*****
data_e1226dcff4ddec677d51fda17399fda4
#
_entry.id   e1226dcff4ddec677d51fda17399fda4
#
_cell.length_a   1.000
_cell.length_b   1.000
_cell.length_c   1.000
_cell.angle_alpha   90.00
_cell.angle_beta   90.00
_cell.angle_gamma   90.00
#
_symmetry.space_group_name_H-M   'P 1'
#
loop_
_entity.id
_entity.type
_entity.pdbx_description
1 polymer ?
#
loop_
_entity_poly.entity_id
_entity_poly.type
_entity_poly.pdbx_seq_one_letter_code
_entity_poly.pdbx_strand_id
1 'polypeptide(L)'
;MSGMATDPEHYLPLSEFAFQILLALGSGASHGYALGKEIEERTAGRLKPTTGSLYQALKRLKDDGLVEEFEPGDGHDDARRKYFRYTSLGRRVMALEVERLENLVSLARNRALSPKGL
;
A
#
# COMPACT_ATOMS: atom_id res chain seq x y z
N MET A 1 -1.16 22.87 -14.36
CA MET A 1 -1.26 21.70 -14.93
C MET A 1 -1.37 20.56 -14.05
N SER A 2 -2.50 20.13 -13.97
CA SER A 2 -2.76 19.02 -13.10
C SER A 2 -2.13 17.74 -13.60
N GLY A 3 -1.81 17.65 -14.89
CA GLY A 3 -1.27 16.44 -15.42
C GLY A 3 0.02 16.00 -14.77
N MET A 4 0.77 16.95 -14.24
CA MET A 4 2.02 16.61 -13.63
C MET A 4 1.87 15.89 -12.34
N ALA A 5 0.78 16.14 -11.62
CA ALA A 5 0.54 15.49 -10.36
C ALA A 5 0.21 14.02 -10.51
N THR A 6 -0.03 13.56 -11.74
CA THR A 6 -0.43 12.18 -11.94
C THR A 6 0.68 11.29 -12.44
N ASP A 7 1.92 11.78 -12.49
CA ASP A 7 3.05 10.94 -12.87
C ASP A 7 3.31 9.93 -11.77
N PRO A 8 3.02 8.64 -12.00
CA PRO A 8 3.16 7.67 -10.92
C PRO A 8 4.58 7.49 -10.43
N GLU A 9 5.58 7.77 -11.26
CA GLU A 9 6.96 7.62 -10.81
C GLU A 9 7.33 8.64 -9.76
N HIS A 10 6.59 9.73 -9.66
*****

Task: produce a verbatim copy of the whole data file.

data_e1226dcff4ddec677d51fda17399fda4
#
_entry.id   e1226dcff4ddec677d51fda17399fda4
#
_cell.length_a   1.000
_cell.length_b   1.000
_cell.length_c   1.000
_cell.angle_alpha   90.00
_cell.angle_beta   90.00
_cell.angle_gamma   90.00
#
_symmetry.space_group_name_H-M   'P 1'
#
loop_
_entity.id
_entity.type
_entity.pdbx_description
1 polymer ?
#
loop_
_entity_poly.entity_id
_entity_poly.type
_entity_poly.pdbx_seq_one_letter_code
_entity_poly.pdbx_strand_id
1 'polypeptide(L)'
;MSGMATDPEHYLPLSEFAFQILLALGSGASHGYALGKEIEERTAGRLKPTTGSLYQALKRLKDDGLVEEFEPGDGHDDARRKYFRYTSLGRRVMALEVERLENLVSLARNRALSPKGL
;
A
#
# COMPACT_ATOMS: atom_id res chain seq x y z
N MET A 1 -1.16 22.87 -14.36
CA MET A 1 -1.26 21.70 -14.93
C MET A 1 -1.37 20.56 -14.05
N SER A 2 -2.50 20.13 -13.97
CA SER A 2 -2.76 19.02 -13.10
C SER A 2 -2.13 17.74 -13.60
N GLY A 3 -1.81 17.65 -14.89
CA GLY A 3 -1.27 16.44 -15.42
C GLY A 3 0.02 16.00 -14.77
N MET A 4 0.77 16.95 -14.24
CA MET A 4 2.02 16.61 -13.63
C MET A 4 1.87 15.89 -12.34
N ALA A 5 0.78 16.14 -11.62
CA ALA A 5 0.54 15.49 -10.36
C ALA A 5 0.21 14.02 -10.51
N THR A 6 -0.03 13.56 -11.74
CA THR A 6 -0.43 12.18 -11.94
C THR A 6 0.68 11.29 -12.44
N ASP A 7 1.92 11.78 -12.49
CA ASP A 7 3.05 10.94 -12.87
C ASP A 7 3.31 9.93 -11.77
N PRO A 8 3.02 8.64 -12.00
CA PRO A 8 3.16 7.67 -10.92
C PRO A 8 4.58 7.49 -10.43
N GLU A 9 5.58 7.77 -11.26
CA GLU A 9 6.96 7.62 -10.81
C GLU A 9 7.33 8.64 -9.76
N HIS A 10 6.59 9.73 -9.66